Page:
GALLESIO, Giorgio (1772-1839). Pomona Italiana, ossia trattato degli alberi fruttiferi. Pisa: Nic. Capurro, 1817-.
3 volumes, 2o (378 x 330 mm). 163 hand-colored plates, and "Tableau Synoptique du Genre Citrus," plates numbered by hand 1-160, with one additional plate in vol. I after plate 53, 2 additional plates at end of vol. II, plates 145 and 146 double-page, plate 34 is not colored. (Some scattered pale spotting, a few plates with with short marginal tears, mostly marginal, vol. 3 with very light marginal dampstaining along extreme lower margin.) 19th-century brown half morocco and marbled boards, original wrappers bound in vol. III, top edges gilt, others uncut (first vol. rebound with old spine laid down, some light wear to edges). Provenance: Massachusetts Horticultural Society, Stickney Fund (bookplate dated 1890; stamps).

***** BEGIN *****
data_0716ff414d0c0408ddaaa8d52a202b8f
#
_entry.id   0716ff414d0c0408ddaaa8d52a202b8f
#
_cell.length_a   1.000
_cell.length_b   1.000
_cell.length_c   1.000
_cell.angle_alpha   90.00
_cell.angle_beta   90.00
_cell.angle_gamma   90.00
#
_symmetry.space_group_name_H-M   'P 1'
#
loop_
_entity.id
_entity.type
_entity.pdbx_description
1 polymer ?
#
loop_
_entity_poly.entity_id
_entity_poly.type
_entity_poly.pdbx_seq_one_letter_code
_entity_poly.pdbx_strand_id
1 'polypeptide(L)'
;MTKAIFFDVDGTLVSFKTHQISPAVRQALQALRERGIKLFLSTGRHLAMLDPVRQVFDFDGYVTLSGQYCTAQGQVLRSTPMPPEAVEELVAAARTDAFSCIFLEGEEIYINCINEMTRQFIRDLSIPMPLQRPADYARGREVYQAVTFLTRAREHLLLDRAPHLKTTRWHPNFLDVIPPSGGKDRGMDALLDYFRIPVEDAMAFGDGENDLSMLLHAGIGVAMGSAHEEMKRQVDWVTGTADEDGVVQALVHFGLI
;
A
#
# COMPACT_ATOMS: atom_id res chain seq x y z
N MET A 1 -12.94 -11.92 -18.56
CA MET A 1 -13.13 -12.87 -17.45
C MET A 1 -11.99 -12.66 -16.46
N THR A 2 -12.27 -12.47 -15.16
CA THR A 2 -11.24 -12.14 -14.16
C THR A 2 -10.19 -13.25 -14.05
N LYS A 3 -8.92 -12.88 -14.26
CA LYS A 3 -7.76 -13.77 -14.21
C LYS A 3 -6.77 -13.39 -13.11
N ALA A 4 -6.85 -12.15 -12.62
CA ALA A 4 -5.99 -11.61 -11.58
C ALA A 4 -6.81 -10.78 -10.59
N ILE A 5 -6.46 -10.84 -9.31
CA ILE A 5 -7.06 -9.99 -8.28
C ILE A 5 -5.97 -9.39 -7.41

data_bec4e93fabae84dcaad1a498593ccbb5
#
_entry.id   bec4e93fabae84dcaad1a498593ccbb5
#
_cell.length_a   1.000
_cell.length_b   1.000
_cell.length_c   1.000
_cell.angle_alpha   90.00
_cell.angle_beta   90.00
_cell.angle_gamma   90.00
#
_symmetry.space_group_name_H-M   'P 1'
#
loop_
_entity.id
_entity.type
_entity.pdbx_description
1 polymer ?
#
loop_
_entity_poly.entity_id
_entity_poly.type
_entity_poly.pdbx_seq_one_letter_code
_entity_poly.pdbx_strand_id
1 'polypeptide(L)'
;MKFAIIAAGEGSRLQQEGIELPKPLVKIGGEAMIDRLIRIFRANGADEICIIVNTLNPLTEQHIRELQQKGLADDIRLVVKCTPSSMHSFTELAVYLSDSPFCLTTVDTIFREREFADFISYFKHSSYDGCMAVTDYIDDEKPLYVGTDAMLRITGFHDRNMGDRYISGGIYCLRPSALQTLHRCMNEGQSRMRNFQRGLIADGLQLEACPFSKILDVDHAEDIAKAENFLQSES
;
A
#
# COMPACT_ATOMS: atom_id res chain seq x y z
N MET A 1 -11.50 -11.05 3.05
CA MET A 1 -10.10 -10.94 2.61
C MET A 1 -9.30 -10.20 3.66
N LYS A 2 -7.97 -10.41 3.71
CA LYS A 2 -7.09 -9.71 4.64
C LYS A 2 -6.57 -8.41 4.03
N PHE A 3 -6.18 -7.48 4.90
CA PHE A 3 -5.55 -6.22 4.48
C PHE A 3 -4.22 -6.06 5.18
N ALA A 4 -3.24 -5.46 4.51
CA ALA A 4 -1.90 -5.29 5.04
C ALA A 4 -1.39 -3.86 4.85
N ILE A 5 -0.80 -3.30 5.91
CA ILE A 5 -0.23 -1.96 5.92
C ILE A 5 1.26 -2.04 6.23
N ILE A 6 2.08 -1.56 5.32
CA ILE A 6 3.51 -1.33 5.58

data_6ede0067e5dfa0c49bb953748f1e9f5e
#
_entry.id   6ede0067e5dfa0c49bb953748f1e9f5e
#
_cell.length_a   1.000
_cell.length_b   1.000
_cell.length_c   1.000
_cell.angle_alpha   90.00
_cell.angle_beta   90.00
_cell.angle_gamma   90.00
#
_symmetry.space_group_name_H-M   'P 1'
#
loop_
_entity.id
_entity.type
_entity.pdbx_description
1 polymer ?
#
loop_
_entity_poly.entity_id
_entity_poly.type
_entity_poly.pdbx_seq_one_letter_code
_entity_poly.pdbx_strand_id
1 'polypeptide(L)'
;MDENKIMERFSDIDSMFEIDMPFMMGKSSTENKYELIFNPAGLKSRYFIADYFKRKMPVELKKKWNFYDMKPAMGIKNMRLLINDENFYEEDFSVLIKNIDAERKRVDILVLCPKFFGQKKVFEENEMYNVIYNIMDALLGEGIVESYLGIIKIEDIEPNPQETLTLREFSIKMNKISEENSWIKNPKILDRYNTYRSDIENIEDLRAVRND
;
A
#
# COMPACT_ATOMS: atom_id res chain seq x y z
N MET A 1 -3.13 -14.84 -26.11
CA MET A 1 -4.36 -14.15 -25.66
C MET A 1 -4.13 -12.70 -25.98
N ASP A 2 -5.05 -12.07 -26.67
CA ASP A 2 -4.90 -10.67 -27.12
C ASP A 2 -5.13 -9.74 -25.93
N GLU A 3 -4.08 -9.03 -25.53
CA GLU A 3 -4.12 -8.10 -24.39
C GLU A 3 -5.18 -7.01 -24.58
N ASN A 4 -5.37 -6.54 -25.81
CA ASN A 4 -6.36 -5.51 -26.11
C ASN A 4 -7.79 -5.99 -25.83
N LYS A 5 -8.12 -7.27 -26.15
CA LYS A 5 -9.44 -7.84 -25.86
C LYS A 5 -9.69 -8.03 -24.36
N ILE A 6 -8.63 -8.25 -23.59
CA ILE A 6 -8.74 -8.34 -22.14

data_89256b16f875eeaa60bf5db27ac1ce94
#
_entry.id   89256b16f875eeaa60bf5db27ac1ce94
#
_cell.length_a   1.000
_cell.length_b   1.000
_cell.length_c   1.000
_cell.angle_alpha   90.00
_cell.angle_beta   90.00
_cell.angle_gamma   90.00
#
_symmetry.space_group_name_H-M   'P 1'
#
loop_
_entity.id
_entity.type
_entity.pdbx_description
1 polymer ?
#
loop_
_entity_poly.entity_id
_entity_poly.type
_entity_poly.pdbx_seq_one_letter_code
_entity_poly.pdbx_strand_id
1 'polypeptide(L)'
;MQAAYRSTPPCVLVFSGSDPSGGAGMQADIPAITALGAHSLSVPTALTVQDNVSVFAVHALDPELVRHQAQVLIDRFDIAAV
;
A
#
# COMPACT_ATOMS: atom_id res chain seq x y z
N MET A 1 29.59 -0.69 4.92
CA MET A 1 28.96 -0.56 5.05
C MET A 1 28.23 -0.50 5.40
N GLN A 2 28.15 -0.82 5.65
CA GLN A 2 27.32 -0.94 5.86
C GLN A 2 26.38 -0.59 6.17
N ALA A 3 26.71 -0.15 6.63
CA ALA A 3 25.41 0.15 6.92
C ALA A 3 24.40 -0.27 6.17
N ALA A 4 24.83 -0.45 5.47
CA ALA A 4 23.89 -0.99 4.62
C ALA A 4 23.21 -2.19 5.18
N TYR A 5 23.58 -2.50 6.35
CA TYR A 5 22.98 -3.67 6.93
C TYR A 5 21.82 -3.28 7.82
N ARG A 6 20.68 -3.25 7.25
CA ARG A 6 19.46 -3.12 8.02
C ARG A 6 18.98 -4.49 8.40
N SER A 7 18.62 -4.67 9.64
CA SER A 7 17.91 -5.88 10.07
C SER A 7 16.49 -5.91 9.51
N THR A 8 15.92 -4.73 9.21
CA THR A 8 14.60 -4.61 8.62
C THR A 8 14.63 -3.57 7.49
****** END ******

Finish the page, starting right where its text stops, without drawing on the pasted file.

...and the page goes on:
FIRST EDITION OF THE FINEST ITALIAN WORK ON FRUITS. "It is extremely rare and its interest is enhanced by the knowledge that it is one of the few examples outside of England in which aquatint has been used successfully" (Dunthorne). "Before Gallesio began this enormous work, published in fourty-one parts from 1817 to 1839, he had already published his Traité du Citrus, which explains the reason for the lack of oranges and lemons in a catalogue of Italian fruit... Gallesio's fruit garden in Savona was not his main occupation, for he was a lawyer and a civil servant as well as a botanist, whose experiments on the development of varieties of fruit were quoted later by Charles Darwin. Gallesio's Pomona was a major contribution to the study of pomology in Italy" (Raphael Oak Spring Pomona). Dunthorne 118; Great Flower Books p. 57; Raphael Oak Spring Pomona 52; Nissen BBI 683. (3)